One day at a time: seven tips for the seven days of Mental Health Awareness Week
Lisa Rodrigues is a writer and mental health campaigner who was awarded a CBE for services to the NHS in 2012. Just one year later, she surprised friends and colleagues by coming out about her own experiences of depression since the age of 15.
Shortly after this revelation, Lisa was hit by her worst ever depressive episode. With help from her GP, psychiatrist, therapist, family and best friend, she managed to go back to work in January 2014. Lisa says she is deeply grateful to them and her wonderful work colleagues for supporting her in her final 8 months running an NHS trust, and giving her a warm send-off into her new world.
Lisa now uses her understanding of stigma, including self-stigma, to raise awareness and reduce the negativity still associated with mental illness.
Here, she offers seven tips for the seven days of Mental Health Awareness Week, for both people suffering from mental health illnesses and those around them.
Monday 16th May
Why not start a conversation with someone about Mental Health Awareness Week (#MHAW16) and charities that can help people? It could be Samaritans, Mind, Rethink, a local charity that you have heard about, or any charity that helps people in the mental health field.
Tuesday 17th May
Two heads are better than one, especially if you are feeling low. When I have an episode of depression, my thinking goes awry and I start believing terrible things about myself that, on a good day, I would know were not true. I wrote this letter to help other people. Sometimes I read it myself. There are other great letters on the Recovery Letters site.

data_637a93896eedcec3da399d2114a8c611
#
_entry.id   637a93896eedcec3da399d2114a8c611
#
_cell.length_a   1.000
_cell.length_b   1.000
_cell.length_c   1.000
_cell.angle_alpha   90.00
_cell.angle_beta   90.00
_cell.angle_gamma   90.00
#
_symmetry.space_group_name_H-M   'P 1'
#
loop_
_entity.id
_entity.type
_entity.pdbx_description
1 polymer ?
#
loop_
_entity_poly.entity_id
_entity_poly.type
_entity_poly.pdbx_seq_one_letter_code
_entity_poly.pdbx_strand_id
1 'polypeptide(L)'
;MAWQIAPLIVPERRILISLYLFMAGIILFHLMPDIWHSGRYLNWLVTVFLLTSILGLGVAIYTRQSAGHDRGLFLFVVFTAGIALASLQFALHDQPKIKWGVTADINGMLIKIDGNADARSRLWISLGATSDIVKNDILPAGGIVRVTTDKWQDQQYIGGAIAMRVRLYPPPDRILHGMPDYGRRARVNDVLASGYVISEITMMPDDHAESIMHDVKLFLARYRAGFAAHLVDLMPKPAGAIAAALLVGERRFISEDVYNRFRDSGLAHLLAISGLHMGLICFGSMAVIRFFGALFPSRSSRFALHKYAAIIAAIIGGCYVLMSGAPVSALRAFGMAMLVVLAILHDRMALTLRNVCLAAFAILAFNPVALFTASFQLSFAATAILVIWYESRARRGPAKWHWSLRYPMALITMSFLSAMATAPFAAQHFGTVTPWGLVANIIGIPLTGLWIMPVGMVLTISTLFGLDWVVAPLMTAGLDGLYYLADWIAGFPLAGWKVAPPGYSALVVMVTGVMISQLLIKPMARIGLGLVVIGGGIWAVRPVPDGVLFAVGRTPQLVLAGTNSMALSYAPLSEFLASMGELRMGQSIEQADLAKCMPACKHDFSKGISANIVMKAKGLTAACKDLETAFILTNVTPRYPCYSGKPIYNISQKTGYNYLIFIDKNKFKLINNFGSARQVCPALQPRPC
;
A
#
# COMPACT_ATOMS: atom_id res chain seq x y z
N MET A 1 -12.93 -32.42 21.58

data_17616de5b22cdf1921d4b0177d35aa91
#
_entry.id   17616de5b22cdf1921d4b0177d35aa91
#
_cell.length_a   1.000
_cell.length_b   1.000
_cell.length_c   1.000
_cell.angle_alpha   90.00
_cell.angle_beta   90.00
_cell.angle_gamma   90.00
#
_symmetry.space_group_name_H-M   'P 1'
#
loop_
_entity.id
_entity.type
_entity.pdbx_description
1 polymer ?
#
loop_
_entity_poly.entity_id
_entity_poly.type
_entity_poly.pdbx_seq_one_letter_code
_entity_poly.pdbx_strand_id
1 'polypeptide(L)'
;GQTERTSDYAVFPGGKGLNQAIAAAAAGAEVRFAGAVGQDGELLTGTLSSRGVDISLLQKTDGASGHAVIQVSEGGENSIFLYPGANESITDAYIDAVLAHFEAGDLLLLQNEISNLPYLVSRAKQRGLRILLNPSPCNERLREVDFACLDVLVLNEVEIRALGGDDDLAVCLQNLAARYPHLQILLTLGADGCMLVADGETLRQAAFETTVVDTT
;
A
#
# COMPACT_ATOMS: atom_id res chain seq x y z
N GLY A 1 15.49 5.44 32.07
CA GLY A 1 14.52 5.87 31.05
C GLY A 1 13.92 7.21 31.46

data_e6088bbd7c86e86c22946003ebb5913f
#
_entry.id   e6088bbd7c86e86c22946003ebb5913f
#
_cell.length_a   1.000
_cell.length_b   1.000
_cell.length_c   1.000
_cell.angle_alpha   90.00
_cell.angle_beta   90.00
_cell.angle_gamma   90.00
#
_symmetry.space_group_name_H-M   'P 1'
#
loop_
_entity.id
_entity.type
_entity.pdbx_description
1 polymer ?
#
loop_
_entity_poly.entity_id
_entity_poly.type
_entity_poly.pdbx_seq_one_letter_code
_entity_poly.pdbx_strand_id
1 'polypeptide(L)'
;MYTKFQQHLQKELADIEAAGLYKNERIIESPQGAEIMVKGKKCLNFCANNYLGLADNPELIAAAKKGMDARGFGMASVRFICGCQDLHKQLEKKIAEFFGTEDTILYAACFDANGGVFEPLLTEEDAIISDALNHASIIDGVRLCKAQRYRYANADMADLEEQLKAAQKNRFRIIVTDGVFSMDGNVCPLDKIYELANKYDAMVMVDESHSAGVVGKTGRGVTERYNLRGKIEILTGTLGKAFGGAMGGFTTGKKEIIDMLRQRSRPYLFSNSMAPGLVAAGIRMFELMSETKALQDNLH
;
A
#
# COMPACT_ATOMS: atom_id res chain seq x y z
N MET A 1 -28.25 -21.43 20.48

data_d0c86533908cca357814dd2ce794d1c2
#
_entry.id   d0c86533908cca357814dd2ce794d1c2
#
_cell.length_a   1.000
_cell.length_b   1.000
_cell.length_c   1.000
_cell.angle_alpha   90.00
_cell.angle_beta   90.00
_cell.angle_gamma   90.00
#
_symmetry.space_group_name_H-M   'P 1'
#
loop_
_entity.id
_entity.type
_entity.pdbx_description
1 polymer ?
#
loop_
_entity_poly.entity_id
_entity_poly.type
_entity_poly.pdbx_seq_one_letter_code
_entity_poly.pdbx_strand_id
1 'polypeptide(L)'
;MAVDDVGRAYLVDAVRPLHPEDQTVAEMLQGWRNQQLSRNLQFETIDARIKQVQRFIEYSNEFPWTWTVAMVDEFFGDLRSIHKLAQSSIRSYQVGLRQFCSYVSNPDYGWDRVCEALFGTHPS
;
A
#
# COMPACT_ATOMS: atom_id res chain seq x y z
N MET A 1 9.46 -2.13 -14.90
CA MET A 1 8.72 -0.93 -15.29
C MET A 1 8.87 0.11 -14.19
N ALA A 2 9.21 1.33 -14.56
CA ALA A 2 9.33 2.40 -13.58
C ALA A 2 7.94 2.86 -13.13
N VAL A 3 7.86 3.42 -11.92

Wednesday 18th May
Three books I would recommend to help you understand mental illness better and hopefully discuss it with others, perhaps in a reading group, are:
Thursday 19th May
Four things I try to do every day to help maintain my mental health are:
· Get out in the fresh air and do some exercise;
· Do something to help someone else;
· Count my blessings;
· Spend time with at least one friend or loved family member.
Friday 20th May
I managed to raise £5K via JustGiving when I did Ride 100 in 2015. But it doesn’t have to be a huge amount; charities are always grateful for anything you do to raise money and their profile.
Fundraising for an event or challenge is a great way of reaching out to people who you might otherwise be shy to talk to about something that matters very much to you.
Saturday 21st May
The six people who have helped me most to learn to manage my own mental health are all people who have had similar experiences and who I have met through being more open about my own. I give thanks for knowing them every day.
Sunday 22nd May
I trained for seven months to do Ride 100 in 2015. It was huge thing for me to do in the year I turned 60. I’m probably prouder of that achievement than I am of almost anything else I have ever done, apart from having my children. You can read more about it here.
So go on. Sign up to do something scary. And reach out to ask other people for their help. After all, what’s the worst thing that can happen?